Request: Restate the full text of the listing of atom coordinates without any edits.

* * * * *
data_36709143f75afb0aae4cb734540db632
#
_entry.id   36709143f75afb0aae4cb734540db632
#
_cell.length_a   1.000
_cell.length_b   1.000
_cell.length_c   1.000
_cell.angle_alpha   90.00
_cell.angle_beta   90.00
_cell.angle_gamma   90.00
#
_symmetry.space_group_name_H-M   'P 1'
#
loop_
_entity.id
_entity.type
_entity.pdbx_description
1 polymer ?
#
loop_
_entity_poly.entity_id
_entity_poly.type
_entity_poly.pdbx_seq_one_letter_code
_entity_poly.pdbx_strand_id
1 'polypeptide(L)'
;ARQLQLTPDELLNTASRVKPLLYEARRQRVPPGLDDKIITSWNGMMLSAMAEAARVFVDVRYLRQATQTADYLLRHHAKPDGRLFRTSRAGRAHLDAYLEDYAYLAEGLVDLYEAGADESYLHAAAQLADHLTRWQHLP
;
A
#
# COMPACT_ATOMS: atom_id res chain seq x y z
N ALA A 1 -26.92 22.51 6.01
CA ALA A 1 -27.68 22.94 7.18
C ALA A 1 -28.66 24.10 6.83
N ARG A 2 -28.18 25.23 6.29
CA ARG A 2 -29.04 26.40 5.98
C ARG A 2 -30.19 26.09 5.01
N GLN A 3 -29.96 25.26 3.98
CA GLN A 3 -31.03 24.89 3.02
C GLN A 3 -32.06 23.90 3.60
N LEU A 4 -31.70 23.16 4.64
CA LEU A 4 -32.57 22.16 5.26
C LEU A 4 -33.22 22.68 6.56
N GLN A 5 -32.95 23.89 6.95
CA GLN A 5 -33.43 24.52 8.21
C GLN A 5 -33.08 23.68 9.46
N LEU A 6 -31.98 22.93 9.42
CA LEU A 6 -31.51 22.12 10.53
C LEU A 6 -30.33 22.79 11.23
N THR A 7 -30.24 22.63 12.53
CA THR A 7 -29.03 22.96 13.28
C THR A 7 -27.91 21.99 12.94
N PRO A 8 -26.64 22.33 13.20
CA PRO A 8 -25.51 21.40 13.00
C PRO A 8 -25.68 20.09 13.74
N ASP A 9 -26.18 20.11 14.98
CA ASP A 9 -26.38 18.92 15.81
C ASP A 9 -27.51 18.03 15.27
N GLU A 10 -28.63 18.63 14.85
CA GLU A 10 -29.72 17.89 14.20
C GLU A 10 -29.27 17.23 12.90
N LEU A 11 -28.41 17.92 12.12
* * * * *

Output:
data_36709143f75afb0aae4cb734540db632
#
_entry.id   36709143f75afb0aae4cb734540db632
#
_cell.length_a   1.000
_cell.length_b   1.000
_cell.length_c   1.000
_cell.angle_alpha   90.00
_cell.angle_beta   90.00
_cell.angle_gamma   90.00
#
_symmetry.space_group_name_H-M   'P 1'
#
loop_
_entity.id
_entity.type
_entity.pdbx_description
1 polymer ?
#
loop_
_entity_poly.entity_id
_entity_poly.type
_entity_poly.pdbx_seq_one_letter_code
_entity_poly.pdbx_strand_id
1 'polypeptide(L)'
;ARQLQLTPDELLNTASRVKPLLYEARRQRVPPGLDDKIITSWNGMMLSAMAEAARVFVDVRYLRQATQTADYLLRHHAKPDGRLFRTSRAGRAHLDAYLEDYAYLAEGLVDLYEAGADESYLHAAAQLADHLTRWQHLP
;
A
#
# COMPACT_ATOMS: atom_id res chain seq x y z
N ALA A 1 -26.92 22.51 6.01
CA ALA A 1 -27.68 22.94 7.18
C ALA A 1 -28.66 24.10 6.83
N ARG A 2 -28.18 25.23 6.29
CA ARG A 2 -29.04 26.40 5.98
C ARG A 2 -30.19 26.09 5.01
N GLN A 3 -29.96 25.26 3.98
CA GLN A 3 -31.03 24.89 3.02
C GLN A 3 -32.06 23.90 3.60
N LEU A 4 -31.70 23.16 4.64
CA LEU A 4 -32.57 22.16 5.26
C LEU A 4 -33.22 22.68 6.56
N GLN A 5 -32.95 23.89 6.95
CA GLN A 5 -33.43 24.52 8.21
C GLN A 5 -33.08 23.68 9.46
N LEU A 6 -31.98 22.93 9.42
CA LEU A 6 -31.51 22.12 10.53
C LEU A 6 -30.33 22.79 11.23
N THR A 7 -30.24 22.63 12.53
CA THR A 7 -29.03 22.96 13.28
C THR A 7 -27.91 21.99 12.94
N PRO A 8 -26.64 22.33 13.20
CA PRO A 8 -25.51 21.40 13.00
C PRO A 8 -25.68 20.09 13.74
N ASP A 9 -26.18 20.11 14.98
CA ASP A 9 -26.38 18.92 15.81
C ASP A 9 -27.51 18.03 15.27
N GLU A 10 -28.63 18.63 14.85
CA GLU A 10 -29.72 17.89 14.20
C GLU A 10 -29.27 17.23 12.90
N LEU A 11 -28.41 17.92 12.12